The coal disillusion in Bangladesh and Asia | daily-sun.com

The coal disillusion in Bangladesh and Asia

Sooha Tabil     7th July, 2017 12:32:01 printer

The coal disillusion in Bangladesh and Asia

Bangladesh, one of the ‘Next Eleven’ emerging economies of this century, is still facing a two-faced challenge .One of them is to capitalise on the current growth rate and take it a step further and the other one is to ensure sustenance of the growth rate.

 

A continued growth rate of over 7 percent is one of the most desired goals for next decade. High growth rate of industrialisation is the main parameter of the prosperity of a country’s economy which makes the continuous need of energy exponentially.

 

Though the performance of Bangladesh in this regard is quite impressing, it has been struggling to meet up the energy supply deficiency and yet has to go long way.

 

According to the United States Energy Association (USEA), the energy supply deficiency in Bangladesh in 2016 stands at 19 percent.

Most of the power supply in Bangladesh is non-renewable energy resource based.

 

The amount which is spent in importing coal and oil is a major cause of disruption in annual GDP by 2 percent. The reserved natural gas is expected to run out in near future.

 

Apart from this, the coal are expected to be exhausted themselves with increasing use and a predictable threat for severe environmental crisis over the world.

 

In spite of the threats of using coal so recklessly, the interest in using coal doesn’t seem to reduce. In fact, it is growing higher and higher with the rapid growth of industrialisation.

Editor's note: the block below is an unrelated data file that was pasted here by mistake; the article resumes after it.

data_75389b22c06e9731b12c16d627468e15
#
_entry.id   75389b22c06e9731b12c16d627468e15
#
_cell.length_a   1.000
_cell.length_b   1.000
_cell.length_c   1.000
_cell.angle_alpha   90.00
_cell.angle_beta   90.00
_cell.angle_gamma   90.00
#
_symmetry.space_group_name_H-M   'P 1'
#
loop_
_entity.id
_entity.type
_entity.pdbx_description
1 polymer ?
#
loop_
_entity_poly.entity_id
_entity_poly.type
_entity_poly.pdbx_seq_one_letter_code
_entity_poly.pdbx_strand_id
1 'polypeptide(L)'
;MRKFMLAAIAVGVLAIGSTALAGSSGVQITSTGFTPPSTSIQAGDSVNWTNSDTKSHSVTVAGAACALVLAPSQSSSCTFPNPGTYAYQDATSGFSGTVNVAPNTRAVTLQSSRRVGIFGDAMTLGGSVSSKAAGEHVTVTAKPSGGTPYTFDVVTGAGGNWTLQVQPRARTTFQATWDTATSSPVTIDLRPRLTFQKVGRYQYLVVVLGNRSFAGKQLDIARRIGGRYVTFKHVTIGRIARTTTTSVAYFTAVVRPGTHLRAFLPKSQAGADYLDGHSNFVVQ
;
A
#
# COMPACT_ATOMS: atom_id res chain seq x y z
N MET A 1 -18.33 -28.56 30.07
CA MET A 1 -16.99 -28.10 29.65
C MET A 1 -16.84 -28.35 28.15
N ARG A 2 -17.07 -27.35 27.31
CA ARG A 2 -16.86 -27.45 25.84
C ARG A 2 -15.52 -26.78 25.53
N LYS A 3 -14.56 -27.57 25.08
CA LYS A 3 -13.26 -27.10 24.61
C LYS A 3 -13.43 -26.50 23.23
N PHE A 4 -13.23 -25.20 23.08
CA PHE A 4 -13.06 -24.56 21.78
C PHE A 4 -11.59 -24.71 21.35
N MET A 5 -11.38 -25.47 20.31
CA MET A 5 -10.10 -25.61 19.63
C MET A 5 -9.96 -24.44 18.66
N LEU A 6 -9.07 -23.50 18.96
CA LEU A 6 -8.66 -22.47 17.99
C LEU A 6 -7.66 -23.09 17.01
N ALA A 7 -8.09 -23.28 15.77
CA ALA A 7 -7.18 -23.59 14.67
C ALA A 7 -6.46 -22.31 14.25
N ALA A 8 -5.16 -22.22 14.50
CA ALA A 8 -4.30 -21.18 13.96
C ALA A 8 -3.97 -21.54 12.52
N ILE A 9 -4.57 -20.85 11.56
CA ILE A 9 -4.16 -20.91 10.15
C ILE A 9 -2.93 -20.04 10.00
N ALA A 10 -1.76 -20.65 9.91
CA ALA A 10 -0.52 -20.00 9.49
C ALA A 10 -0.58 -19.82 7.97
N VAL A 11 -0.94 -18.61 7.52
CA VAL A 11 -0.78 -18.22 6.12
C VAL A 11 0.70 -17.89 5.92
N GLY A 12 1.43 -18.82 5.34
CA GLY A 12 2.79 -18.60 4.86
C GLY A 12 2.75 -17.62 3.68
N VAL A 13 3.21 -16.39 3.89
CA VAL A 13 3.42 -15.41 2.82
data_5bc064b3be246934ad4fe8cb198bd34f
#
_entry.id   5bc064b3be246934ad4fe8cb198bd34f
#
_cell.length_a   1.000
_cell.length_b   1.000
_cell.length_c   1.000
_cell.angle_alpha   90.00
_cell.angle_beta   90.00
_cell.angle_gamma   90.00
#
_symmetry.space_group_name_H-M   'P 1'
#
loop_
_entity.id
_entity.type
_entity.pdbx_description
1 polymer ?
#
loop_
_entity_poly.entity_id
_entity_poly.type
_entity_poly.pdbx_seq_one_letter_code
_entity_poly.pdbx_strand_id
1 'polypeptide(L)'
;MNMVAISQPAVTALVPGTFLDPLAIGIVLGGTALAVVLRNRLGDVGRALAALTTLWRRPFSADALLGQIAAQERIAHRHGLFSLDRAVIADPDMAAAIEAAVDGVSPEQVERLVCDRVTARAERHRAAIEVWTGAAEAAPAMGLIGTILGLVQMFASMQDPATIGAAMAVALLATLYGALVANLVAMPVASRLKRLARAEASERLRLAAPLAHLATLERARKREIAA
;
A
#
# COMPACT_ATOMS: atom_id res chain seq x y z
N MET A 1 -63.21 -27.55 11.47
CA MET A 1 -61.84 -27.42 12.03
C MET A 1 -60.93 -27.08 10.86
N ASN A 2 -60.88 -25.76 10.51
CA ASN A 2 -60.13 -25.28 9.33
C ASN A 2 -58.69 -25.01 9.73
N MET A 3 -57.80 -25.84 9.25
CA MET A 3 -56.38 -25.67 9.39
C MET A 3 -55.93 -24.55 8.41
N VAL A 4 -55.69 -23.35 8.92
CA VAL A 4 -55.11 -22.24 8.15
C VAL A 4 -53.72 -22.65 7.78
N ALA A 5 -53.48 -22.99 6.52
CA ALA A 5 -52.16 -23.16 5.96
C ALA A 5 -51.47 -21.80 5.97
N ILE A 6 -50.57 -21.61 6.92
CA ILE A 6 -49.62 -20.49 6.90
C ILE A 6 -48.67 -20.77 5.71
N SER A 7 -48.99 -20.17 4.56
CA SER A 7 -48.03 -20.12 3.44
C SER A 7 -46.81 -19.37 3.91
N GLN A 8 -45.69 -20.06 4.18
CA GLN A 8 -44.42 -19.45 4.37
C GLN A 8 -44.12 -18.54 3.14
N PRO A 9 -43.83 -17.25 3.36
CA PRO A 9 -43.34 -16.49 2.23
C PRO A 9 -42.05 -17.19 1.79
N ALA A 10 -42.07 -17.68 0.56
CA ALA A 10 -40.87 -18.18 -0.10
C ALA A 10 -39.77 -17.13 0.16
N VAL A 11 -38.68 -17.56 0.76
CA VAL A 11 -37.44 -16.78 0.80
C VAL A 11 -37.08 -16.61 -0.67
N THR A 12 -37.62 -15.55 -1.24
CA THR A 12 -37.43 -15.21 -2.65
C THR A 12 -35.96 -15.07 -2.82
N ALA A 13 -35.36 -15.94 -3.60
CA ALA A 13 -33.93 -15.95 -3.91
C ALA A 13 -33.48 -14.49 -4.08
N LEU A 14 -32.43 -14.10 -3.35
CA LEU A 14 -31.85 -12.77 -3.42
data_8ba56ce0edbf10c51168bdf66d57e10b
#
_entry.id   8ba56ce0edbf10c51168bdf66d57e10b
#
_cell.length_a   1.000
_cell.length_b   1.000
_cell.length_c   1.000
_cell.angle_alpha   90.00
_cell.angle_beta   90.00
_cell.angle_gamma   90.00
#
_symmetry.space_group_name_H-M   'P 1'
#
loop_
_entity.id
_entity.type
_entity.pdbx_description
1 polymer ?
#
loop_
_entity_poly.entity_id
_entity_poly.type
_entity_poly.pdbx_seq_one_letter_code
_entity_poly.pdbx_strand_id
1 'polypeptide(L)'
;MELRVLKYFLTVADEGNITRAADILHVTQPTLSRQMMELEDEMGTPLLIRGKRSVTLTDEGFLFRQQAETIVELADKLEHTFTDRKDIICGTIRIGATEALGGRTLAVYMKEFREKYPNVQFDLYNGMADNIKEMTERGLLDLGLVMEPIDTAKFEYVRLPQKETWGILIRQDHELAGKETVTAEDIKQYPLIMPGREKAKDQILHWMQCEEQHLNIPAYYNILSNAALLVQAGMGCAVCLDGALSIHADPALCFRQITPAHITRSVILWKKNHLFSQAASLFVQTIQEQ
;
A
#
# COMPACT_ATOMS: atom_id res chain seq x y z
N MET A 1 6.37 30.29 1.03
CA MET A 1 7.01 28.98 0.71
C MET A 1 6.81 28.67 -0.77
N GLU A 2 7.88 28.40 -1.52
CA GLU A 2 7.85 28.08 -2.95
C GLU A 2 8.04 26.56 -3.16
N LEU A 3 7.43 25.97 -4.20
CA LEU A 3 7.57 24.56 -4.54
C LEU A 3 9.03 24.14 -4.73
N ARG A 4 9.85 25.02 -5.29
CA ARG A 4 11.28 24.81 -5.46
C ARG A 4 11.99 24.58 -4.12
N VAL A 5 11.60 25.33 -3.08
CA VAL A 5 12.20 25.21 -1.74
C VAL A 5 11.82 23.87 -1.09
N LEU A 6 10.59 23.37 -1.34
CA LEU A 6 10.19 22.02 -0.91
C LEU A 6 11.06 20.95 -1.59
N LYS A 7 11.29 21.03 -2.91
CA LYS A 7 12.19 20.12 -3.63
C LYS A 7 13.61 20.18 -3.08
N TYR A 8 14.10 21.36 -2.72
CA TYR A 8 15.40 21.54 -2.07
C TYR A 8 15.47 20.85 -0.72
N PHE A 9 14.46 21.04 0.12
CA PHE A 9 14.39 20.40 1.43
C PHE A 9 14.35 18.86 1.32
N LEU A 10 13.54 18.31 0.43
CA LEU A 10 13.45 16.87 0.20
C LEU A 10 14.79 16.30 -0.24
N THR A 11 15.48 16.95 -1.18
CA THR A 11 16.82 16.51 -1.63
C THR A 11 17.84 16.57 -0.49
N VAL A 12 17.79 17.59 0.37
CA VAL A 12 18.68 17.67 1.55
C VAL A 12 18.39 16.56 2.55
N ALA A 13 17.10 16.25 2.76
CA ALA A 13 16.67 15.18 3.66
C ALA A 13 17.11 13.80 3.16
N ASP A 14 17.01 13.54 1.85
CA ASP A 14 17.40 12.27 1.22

Asian demand of coal is dominated by China. Demand in China has increased almost five times in thirty years and accounted for 73% of Asia's consumption and almost half of coal consumption globally. But why this crazyness over coal?

 

It’s because coal is CHEAP. It is the most economic option for the gigantic industrialisation. Coal serves as the primary energy source for many countries in Asia and they are using this energy source to provide electricity to a rapidly-growing population and to fuel development.

 

Like many other countries in Asia, Bangladesh is no exception.

 

So, the only way left to address the problem is to make the optimum and efficient use of renewable energy, which is also globally acknowledged. It can reduce pollution, mitigate the deficiency and bridge the chasm between environmental protection and economic growth.

 

Bangladesh government has taken initiatives and approved construction of a large-scale solar commencement as part of a push to increase the share of power from renewable sources in this electricity-starved country.

 

Bangladesh government has vaulted to be a leader in the installation of small-scale solar energy. It has hit the aim to achieve vision 2021 to target of 2,000 MW, or 10 percent of overall capacity, generated from renewable sources.

 

Bangladesh receives an average daily solar radiation in the range of 4-5 kWh/m². Encouraged by the availability of solar radiation, Power Division has initiated a program to generate 500 MW of solar-based electricity.

 

To encourage using renewable and clean energy, the Bangladesh government has formulated a law that makes domestic consumers, who seek new electricity connections, bound to install solar panels in case of using more than two kilowatts of electricity.

 

They also have to make sure that the solar panel could supply 3% of the total electricity consumption.

 

In case of electricity demad up to two kilowatts solar panel installation is not mandatory.

 

Apart from solar energy initiatives, several wind resource assessment programs are initiated in the country.

 

It’s because Bangladesh has so many islands in the Bay of Bengal and a strong south/south-westerly monsoon wind coming from the Indian Ocean and it can be fully utilised to produce electricity.

 

Besides, biomass, mini-hydro and micro-hydro projects are ongoing in Bangladesh to reduce coal dependency to protect it as well the world from severe climate disaster.

 

Sooha Tabil, Student, Chemical Eng, Buet.


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